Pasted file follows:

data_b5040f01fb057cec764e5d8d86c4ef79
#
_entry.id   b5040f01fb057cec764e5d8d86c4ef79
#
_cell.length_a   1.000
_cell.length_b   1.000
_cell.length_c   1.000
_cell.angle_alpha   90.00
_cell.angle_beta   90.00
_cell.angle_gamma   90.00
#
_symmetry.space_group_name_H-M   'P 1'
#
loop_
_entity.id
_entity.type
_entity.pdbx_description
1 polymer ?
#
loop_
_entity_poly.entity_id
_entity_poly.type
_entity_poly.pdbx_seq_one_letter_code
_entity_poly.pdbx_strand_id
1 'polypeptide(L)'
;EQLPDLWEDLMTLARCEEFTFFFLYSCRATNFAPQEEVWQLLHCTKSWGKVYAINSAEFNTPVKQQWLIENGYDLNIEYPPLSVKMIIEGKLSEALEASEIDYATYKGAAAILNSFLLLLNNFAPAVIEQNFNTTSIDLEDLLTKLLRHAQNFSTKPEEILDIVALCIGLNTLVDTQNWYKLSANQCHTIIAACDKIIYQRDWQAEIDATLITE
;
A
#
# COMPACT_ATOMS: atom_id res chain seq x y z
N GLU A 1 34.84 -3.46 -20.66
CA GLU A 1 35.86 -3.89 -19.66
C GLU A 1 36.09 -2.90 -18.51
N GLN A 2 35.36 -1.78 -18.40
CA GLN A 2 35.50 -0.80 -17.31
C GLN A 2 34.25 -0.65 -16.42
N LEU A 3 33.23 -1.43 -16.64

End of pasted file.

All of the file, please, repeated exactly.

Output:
data_b5040f01fb057cec764e5d8d86c4ef79
#
_entry.id   b5040f01fb057cec764e5d8d86c4ef79
#
_cell.length_a   1.000
_cell.length_b   1.000
_cell.length_c   1.000
_cell.angle_alpha   90.00
_cell.angle_beta   90.00
_cell.angle_gamma   90.00
#
_symmetry.space_group_name_H-M   'P 1'
#
loop_
_entity.id
_entity.type
_entity.pdbx_description
1 polymer ?
#
loop_
_entity_poly.entity_id
_entity_poly.type
_entity_poly.pdbx_seq_one_letter_code
_entity_poly.pdbx_strand_id
1 'polypeptide(L)'
;EQLPDLWEDLMTLARCEEFTFFFLYSCRATNFAPQEEVWQLLHCTKSWGKVYAINSAEFNTPVKQQWLIENGYDLNIEYPPLSVKMIIEGKLSEALEASEIDYATYKGAAAILNSFLLLLNNFAPAVIEQNFNTTSIDLEDLLTKLLRHAQNFSTKPEEILDIVALCIGLNTLVDTQNWYKLSANQCHTIIAACDKIIYQRDWQAEIDATLITE
;
A
#
# COMPACT_ATOMS: atom_id res chain seq x y z
N GLU A 1 34.84 -3.46 -20.66
CA GLU A 1 35.86 -3.89 -19.66
C GLU A 1 36.09 -2.90 -18.51
N GLN A 2 35.36 -1.78 -18.40
CA GLN A 2 35.50 -0.80 -17.31
C GLN A 2 34.25 -0.65 -16.42
N LEU A 3 33.23 -1.43 -16.64